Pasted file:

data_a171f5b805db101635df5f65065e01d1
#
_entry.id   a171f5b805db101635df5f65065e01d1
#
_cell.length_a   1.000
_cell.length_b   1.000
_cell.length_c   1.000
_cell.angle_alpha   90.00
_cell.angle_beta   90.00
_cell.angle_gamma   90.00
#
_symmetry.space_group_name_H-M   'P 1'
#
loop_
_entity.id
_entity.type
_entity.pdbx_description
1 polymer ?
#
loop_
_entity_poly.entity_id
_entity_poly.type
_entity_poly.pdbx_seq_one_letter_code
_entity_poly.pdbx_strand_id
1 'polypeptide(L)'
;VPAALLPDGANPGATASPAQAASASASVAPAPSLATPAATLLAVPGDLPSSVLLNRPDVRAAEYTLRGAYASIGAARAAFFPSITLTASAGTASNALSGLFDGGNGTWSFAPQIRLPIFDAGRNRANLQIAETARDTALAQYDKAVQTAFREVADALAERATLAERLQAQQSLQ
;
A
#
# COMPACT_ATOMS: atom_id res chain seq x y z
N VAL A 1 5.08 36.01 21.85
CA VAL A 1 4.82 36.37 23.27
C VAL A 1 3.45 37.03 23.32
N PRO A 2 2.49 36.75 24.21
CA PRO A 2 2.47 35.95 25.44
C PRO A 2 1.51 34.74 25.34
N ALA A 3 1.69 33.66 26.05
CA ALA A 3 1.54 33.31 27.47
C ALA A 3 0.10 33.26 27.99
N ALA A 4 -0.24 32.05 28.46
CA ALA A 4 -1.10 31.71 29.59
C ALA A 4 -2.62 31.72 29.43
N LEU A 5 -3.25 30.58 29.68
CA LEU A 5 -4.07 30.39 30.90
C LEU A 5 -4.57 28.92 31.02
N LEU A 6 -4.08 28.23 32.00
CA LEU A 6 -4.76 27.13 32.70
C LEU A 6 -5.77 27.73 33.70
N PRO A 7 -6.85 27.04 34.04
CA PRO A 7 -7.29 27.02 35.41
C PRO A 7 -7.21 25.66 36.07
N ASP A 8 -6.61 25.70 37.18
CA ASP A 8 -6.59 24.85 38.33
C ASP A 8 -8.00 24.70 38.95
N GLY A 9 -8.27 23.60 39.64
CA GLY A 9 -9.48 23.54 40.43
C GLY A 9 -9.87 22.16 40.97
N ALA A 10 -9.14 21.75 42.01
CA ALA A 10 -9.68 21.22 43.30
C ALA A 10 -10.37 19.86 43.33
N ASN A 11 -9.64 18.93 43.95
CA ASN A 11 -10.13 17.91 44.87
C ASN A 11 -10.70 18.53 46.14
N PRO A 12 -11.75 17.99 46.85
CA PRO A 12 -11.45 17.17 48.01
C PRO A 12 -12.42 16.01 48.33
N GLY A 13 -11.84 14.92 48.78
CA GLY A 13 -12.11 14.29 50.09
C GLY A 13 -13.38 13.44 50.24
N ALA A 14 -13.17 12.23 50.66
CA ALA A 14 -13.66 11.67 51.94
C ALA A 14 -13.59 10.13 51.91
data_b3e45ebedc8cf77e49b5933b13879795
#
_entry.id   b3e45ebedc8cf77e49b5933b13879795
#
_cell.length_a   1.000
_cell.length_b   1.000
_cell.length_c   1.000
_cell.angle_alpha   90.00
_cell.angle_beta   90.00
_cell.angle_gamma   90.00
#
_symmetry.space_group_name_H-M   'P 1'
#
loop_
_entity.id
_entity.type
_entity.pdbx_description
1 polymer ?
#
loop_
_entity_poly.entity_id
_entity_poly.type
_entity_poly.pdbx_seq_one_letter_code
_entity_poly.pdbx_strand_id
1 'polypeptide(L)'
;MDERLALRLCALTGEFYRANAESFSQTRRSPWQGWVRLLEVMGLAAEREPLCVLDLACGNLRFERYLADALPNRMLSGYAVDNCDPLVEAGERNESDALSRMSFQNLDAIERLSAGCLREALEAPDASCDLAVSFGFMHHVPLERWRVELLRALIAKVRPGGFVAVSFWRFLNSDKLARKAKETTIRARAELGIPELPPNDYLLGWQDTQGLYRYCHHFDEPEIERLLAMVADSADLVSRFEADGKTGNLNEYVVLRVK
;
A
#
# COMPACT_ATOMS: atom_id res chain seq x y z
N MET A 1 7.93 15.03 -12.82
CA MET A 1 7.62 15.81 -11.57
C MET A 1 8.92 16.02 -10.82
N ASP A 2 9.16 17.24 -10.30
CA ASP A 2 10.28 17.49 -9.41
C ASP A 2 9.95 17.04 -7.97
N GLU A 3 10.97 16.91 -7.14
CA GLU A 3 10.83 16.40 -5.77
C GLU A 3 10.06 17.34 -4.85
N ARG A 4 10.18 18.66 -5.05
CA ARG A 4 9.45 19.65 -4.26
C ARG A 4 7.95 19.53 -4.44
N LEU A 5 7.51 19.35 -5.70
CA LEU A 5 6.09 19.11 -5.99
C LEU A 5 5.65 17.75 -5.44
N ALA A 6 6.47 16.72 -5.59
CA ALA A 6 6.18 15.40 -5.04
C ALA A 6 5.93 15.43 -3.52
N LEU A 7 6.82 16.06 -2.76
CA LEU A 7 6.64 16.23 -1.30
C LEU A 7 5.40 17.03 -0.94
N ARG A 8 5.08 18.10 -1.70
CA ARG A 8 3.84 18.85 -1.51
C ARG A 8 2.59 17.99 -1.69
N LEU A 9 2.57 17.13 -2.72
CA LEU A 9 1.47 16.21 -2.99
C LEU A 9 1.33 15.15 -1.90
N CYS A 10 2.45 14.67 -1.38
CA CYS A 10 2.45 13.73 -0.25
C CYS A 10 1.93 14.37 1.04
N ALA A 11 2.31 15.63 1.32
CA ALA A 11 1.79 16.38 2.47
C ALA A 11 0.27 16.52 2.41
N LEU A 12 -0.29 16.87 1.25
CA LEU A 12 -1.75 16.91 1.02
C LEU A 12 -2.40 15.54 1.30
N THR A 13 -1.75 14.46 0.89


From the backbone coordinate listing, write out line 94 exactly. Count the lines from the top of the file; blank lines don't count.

_entity_poly.type